Don't just stick with students from your university or who are the same nationality as you. You need to reflect on what you want to achieve in that year or semester both academically and personally and try and reach those goals. For me it was to improve my French, luckily no one from KU had come to Lyon with me so I could make a fresh start and I tried my best to mingle with students from other countries and above all the locals! It might be daunting at first, especially if you're a bit shy like me, but try to put yourself out there by going to ERASMUS events even if you have to arrive alone you'll definitely make friends. One thing I learnt is that ERASMUS people are a friendly bunch!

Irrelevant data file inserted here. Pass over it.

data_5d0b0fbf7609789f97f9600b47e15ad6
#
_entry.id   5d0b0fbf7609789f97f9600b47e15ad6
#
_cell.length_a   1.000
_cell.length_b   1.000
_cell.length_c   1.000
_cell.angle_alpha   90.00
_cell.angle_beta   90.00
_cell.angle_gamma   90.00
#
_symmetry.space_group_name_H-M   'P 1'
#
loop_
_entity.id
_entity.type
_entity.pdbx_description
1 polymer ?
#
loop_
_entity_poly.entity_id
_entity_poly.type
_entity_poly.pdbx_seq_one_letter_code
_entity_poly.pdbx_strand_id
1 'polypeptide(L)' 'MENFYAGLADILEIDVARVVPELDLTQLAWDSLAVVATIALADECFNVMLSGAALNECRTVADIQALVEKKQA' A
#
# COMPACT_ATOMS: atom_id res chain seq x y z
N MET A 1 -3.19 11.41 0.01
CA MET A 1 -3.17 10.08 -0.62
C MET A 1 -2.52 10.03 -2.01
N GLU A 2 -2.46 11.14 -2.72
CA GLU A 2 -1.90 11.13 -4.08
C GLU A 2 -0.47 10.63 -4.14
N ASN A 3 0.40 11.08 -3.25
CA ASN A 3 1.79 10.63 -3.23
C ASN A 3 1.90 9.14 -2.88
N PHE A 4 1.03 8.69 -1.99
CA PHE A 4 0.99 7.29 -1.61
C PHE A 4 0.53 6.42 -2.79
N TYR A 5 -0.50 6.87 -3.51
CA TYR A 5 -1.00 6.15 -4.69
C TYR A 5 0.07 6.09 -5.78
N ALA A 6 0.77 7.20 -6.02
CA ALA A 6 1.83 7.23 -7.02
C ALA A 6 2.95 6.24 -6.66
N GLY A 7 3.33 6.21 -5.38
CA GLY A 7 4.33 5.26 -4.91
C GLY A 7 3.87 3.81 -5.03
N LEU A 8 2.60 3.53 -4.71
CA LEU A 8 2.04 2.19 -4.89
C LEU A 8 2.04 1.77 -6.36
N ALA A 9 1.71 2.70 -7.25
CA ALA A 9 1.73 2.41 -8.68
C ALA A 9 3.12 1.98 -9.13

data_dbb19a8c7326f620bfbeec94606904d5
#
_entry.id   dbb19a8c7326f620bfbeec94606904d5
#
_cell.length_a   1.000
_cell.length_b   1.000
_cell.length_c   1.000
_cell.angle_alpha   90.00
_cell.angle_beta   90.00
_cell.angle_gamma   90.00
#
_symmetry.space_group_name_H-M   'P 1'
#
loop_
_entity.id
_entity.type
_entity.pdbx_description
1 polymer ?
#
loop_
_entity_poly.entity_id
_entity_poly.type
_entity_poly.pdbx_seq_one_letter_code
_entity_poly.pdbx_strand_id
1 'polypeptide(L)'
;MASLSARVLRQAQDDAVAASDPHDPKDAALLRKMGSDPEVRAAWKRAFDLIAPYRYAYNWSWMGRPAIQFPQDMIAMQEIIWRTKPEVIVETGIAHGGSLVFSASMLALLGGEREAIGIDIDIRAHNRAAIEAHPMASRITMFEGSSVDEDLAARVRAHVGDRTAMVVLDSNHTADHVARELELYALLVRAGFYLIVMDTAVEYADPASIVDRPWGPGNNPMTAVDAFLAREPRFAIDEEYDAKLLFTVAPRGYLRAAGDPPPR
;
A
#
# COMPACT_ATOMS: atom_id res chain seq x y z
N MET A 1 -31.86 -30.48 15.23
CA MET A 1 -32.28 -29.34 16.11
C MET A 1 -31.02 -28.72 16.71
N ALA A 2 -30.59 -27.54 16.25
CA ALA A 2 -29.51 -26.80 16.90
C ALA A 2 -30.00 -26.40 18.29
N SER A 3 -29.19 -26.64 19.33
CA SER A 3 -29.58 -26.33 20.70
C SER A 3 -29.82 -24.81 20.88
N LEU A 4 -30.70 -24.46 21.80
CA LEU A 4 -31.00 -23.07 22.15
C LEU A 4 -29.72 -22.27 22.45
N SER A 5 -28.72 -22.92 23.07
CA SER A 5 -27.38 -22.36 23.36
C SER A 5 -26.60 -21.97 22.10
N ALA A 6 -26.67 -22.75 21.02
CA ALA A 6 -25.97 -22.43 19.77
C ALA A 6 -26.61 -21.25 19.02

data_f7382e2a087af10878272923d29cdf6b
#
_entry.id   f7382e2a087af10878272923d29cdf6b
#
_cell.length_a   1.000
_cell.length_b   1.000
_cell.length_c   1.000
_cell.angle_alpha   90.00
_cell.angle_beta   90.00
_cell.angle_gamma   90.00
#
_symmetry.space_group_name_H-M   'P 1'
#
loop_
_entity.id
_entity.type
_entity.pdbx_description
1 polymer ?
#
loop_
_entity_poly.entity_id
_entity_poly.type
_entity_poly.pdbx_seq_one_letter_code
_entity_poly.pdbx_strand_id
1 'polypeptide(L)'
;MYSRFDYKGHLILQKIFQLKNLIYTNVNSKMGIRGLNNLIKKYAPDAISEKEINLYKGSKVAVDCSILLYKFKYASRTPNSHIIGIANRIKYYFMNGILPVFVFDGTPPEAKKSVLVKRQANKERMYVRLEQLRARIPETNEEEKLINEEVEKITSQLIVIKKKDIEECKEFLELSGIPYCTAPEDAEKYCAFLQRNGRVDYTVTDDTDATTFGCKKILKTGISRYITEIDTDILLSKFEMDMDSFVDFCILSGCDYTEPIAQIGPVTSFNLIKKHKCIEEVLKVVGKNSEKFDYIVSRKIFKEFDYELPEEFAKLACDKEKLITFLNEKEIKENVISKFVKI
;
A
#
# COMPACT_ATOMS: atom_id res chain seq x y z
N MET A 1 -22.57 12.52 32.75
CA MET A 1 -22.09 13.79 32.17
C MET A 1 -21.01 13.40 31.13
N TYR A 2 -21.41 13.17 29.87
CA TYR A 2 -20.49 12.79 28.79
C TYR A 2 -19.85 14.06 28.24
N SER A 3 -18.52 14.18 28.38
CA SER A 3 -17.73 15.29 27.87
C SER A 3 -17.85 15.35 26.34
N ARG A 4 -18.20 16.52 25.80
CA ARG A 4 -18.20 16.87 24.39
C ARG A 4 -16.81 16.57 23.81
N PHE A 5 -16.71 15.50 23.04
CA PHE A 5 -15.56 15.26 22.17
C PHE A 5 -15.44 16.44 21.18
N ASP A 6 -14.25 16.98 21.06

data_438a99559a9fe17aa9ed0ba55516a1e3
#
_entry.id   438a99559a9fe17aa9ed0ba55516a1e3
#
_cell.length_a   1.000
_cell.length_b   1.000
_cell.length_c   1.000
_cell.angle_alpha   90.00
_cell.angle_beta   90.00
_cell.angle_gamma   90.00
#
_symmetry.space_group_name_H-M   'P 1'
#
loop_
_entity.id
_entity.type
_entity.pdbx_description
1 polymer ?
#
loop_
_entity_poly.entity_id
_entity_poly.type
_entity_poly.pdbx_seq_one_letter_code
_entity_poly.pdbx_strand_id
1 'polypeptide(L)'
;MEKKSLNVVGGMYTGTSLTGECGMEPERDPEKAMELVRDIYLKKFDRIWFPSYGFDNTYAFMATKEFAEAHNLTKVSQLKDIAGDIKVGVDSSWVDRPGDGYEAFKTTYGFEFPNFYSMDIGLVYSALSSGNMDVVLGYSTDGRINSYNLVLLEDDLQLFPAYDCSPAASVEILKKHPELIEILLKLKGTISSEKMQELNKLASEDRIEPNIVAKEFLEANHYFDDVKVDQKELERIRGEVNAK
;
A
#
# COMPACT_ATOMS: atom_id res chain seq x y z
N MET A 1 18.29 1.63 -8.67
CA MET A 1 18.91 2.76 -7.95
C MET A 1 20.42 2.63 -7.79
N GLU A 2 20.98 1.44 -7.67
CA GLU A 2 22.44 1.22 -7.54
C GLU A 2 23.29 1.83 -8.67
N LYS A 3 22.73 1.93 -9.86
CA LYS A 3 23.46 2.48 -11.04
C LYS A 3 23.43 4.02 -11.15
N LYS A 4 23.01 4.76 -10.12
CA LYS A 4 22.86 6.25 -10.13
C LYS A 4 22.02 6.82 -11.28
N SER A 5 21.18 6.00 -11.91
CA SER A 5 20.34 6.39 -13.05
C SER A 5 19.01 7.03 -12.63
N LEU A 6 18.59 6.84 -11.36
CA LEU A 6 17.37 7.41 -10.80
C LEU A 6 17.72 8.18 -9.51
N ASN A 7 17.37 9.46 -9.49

Accommodation is an important decision to make. If your university offers you a room in the halls of residence don't be too hasty to take it. Although it can seem like the simpler option at the time you might get more out of finding your own apartment with other students and the university will most likely have a team to help you organise this. On the other hand, I took a room in halls and it did give me a really good insight into the life of a French university student and I had a whole corridor of people to meet. Bear in mind though, that the halls' of residence are usually situated further out of town so if you want the luxury of choosing where you'll be living then go private.